Catnip Leaves

Does It Matter if People Believe in Food Addiction?

For many people, food addiction explains obesity. Nevermind that scientists have some problems with the concept. While scientists debate, much of the public is embracing the idea. So what are the implications? Does the idea that people can get hooked on food lead to more or less stigma? Does it help people cope with eating behaviors?

Coping by Means of Food Restriction

In a new review paper by Helen Ruddock and Charlotte Hardman, the authors describe experimental evidence of the response people have when they think of themselves as food addicted. In a randomized study setting, short-term responses were potentially helpful. When people were primed with the idea that food addiction might be a real phenomenon, they were more successful in managing their eating behaviors.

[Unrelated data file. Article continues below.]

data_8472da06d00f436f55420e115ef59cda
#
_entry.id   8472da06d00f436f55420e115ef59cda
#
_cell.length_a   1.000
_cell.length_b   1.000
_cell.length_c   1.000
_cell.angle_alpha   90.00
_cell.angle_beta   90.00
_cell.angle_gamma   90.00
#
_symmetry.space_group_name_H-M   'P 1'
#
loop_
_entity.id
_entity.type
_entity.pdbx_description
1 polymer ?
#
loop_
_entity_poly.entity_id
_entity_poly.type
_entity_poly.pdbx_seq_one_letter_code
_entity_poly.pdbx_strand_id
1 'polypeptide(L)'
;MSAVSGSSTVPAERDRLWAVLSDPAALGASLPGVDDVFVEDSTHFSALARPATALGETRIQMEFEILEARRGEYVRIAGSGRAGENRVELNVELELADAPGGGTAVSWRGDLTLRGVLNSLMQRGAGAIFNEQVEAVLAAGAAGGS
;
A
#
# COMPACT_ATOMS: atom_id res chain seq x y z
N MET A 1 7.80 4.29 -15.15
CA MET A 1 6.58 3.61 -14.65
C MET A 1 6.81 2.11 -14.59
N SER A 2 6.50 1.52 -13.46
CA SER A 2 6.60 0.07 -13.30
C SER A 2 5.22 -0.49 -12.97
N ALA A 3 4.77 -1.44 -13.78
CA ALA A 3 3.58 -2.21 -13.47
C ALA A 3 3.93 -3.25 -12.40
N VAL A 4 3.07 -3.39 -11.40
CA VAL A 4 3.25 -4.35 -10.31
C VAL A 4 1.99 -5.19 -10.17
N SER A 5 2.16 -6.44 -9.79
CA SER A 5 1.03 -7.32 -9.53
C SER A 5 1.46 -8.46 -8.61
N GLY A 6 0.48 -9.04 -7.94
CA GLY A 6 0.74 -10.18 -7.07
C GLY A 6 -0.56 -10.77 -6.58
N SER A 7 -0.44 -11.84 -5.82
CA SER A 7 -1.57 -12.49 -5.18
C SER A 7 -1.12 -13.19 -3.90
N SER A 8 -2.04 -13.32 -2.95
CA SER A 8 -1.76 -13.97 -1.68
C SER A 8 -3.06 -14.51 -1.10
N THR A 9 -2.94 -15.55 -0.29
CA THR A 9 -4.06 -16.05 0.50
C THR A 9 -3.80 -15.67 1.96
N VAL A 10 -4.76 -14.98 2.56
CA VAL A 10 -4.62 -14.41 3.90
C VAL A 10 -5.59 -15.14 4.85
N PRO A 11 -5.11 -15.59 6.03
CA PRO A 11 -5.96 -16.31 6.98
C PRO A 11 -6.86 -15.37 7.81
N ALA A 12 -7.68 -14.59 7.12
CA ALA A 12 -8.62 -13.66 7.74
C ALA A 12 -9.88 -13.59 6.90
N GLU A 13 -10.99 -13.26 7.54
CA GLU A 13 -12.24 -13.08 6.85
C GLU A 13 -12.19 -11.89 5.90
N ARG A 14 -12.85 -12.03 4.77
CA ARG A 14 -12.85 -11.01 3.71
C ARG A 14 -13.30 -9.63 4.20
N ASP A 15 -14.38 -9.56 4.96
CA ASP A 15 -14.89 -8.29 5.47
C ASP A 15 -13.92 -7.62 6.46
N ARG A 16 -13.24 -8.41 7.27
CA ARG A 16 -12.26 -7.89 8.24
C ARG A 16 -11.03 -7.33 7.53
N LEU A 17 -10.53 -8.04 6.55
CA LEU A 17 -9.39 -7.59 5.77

But short-term restraint raises questions about longer-term effects. Restrained eating can lead to cravings for restricted foods. And cravings can lead to binges. Those binges, in turn might reinforce a person’s belief that they are a food addict. This concept needs testing in longer-term research.

More Questions Than Answers

At this point the real effects of popular belief in food addiction are unclear. It might help people cope in the short term. But it might lead to longer-term problems.

Stigma researchers say that it might serve to reduce blame. And in the short term, it doesn’t seem to increase weight bias.

But better answers will come from a more complete understanding of addiction and how it relates to eating behaviors. Public perceptions are getting ahead of the science.

Click here for the review by Ruddock and Hardman and here for related research. For research on the effect of food addiction concepts on stigma, click here.

Catnip Leaves, photograph © Paw Paw / flickr

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May 30, 2017